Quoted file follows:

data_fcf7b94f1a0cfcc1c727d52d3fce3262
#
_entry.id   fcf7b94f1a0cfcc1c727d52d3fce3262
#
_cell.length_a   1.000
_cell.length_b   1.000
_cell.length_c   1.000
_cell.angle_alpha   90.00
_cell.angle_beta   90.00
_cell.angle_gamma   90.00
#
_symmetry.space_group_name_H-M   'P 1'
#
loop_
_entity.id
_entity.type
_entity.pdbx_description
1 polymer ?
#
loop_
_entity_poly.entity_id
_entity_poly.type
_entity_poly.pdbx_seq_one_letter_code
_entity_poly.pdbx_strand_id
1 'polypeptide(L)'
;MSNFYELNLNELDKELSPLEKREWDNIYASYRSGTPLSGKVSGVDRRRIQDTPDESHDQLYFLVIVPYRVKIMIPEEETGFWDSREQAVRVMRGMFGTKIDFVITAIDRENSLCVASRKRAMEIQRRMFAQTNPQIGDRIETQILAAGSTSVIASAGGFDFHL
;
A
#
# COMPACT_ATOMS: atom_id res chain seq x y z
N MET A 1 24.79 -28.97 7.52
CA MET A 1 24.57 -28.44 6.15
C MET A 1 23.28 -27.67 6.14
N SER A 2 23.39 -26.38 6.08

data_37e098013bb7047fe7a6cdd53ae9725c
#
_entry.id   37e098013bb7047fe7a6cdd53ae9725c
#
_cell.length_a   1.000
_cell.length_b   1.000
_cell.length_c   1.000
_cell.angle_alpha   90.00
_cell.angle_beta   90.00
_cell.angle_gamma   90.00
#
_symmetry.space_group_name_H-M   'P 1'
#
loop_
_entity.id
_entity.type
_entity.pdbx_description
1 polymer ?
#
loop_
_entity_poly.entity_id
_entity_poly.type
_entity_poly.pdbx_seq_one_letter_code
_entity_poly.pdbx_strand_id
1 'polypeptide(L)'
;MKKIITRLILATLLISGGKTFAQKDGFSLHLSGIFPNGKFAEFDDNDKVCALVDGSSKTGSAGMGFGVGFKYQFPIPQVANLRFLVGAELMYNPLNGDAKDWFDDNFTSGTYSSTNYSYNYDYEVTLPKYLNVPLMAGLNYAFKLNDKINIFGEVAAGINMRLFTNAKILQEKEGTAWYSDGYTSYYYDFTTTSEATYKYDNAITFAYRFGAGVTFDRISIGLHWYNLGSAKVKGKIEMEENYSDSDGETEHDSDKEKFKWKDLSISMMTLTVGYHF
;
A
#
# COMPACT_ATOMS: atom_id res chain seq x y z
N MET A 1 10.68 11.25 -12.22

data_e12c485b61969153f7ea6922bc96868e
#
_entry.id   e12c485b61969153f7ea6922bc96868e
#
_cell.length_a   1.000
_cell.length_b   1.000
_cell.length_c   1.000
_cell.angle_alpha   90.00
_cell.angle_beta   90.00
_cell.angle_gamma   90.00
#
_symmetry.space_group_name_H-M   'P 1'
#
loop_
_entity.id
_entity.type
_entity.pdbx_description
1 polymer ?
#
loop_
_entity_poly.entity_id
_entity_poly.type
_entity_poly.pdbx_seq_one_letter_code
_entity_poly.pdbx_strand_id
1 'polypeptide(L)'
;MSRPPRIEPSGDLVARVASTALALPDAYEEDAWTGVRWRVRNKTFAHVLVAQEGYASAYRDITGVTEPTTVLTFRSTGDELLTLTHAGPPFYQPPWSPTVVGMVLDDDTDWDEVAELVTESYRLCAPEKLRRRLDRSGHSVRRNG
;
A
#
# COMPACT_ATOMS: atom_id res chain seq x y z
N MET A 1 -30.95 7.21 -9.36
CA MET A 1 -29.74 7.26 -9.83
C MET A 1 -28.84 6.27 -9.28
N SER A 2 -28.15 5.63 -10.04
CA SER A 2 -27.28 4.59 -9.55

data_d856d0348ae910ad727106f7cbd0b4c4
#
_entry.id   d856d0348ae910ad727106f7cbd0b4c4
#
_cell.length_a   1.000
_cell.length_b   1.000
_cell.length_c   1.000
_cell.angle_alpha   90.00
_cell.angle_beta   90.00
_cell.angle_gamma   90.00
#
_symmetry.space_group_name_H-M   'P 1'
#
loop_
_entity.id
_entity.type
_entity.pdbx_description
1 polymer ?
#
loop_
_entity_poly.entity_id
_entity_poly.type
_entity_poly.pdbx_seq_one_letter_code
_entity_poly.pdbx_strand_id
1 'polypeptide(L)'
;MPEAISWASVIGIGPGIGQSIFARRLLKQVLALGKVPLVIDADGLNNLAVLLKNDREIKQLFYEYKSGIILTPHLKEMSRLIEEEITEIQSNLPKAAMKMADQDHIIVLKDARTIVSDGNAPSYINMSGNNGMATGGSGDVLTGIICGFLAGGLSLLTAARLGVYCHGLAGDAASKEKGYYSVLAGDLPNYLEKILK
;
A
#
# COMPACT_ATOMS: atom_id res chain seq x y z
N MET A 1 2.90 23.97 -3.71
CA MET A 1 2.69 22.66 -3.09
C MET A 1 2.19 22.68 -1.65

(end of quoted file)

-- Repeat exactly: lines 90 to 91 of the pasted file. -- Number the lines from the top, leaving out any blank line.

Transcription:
1 'polypeptide(L)'
;MSRPPRIEPSGDLVARVASTALALPDAYEEDAWTGVRWRVRNKTFAHVLVAQEGYASAYRDITGVTEPTTVLTFRSTGDELLTLTHAGPPFYQPPWSPTVVGMVLDDDTDWDEVAELVTESYRLCAPEKLRRRLDRSGHSVRRNG